The various popes, cardinals and prelates who commissioned paintings and purchased antiquities to burnish the Vatican collections each had their own agenda, interests and prejudices, and their individual tastes and peccadillos have had a profound effect on the story that the artworks in the Vatican tell. Rather than trying to create a comprehensible narrative out of everything that you come across, when visiting the Vatican try to focus instead on smaller details, details that might open up new ways of seeing the world around you.
It might be in the intimate beauty of a little visited fresco away from the beaten path; it might be in the ambiguous form of the Belvedere Torso, whose muscular anatomy has inspired great artists for over 500 years; it might be as part of a great crowd in the Sistine chapel united in admiration of the creative heights to which man can reach, or it might simply be in a shaft of golden evening sunlight playing across the floor of one of the palace's glittering corridors.
More than a journey through history, the story that the Vatican collections has to tell is also the story of the human spirit; it’s an exploration of some of the deepest and most profound emotions that humans have the capacity to feel, emotions that speak as clearly to us today as they did to our forebears thousands of years ago. Who, for example, could remain unmoved when beholding for the first time the anguished cry of Laocoon, his face turned towards the infinite abyss as he contemplates the destruction of his sons and himself, a victim of his own perspicacity? Who, indeed, could remain indifferent to the powerful wellspring of despair explored by the great Baroque master Caravaggio's meditation on the death of Christ in the Vatican’s picture gallery?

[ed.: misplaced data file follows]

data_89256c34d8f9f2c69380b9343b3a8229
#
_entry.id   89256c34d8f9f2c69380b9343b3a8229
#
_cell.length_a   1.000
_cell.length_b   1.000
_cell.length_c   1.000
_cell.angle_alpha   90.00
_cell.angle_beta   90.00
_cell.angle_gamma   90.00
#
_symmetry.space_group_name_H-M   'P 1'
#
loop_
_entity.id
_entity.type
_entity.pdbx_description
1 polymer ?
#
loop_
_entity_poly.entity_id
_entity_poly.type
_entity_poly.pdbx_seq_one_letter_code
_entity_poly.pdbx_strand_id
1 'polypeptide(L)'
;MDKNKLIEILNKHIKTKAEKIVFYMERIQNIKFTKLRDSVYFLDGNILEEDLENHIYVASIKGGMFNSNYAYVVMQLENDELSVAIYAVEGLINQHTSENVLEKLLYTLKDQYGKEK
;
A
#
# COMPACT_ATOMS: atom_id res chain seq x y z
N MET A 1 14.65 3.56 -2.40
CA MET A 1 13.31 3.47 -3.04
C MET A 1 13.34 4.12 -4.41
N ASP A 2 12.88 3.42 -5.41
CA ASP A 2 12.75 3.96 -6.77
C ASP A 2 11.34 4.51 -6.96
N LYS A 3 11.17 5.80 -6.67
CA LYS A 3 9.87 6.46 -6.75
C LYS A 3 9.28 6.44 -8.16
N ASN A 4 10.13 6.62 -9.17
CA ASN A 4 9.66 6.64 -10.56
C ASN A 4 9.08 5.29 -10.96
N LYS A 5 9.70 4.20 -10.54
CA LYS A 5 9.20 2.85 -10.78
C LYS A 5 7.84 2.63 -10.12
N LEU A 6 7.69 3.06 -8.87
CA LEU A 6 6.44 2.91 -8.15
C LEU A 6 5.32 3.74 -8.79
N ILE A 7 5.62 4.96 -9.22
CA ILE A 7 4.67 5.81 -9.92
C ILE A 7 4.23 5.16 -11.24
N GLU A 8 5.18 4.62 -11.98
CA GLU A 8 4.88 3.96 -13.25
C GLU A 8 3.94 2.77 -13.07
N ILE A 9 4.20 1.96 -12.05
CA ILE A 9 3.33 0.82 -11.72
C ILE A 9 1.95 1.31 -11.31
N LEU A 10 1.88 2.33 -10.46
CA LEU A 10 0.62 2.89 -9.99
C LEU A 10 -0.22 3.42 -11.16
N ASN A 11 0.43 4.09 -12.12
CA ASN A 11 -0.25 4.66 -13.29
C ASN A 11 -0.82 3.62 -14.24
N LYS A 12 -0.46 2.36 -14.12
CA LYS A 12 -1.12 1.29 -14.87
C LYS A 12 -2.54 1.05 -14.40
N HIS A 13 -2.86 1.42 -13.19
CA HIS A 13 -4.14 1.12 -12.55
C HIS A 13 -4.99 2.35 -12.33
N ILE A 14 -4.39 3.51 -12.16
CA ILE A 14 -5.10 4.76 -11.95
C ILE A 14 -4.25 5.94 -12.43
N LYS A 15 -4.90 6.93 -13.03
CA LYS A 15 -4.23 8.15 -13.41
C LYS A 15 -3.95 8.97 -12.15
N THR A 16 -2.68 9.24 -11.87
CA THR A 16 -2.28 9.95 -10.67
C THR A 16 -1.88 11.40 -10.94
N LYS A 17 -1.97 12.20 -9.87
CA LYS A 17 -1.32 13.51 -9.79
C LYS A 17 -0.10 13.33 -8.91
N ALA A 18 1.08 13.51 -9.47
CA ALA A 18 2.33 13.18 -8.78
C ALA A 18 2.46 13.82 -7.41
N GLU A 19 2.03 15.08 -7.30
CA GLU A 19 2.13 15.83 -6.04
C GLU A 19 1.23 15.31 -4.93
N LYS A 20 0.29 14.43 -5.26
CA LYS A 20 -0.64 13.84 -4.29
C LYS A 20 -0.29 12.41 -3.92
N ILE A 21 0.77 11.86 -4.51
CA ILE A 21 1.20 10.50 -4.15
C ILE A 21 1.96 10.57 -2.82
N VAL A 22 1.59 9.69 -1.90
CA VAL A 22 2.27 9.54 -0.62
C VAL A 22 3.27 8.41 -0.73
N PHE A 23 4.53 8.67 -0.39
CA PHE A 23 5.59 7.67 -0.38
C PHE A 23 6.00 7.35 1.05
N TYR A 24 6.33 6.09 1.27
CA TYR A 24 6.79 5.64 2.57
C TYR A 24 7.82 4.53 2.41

Each of these are snapshots of time, immortalised in stone, paint and fabric. Each is a starting point, a window to another world glimpsed and yet still mysterious. If they are able to pique your imagination and maybe even broaden your mind, well, this is the true essence of any cultural experience. This is exactly why we feel compelled to preserve these great works from the past, so that they might tell us something, or teach us something, or even inspire us.
This is why the Vatican is so fascinating, and why its appeal will continue to endure. It is a little microcosm of the world, both in its modernity and its history, in all its glorious contradictions. Moments of indescribable serenity mingle with moments of barely ordered chaos, whilst all around you art in its very highest form reflects the whole gamut of human emotions, from the highest ideals to the most craven actions of the spirit.
Admittedly, with 1,400 rooms filled with priceless masterpieces, the Vatican can certainly be an exhausting place to come to, and rewards a lifetime of visits more than a few short, stolen hours. Trying to see everything in one trip, rushing through the galleries without really knowing what you’re looking at, is not the most rewarding way to experience this incredible place. That’s why exploring the museums on an in-depth Vatican tour in the company of an expert guide able to provide valuable context along the way, can be a gamechanger.
We think that having the chance to come face-to-face with some of the greatest monuments to the power of human creativity ever conceived on a tour of the Vatican Museums is one of the most exhilarating experiences that this world can offer. It may not make a believer out of you, but it will most certainly leave you awestruck. Join us to find out!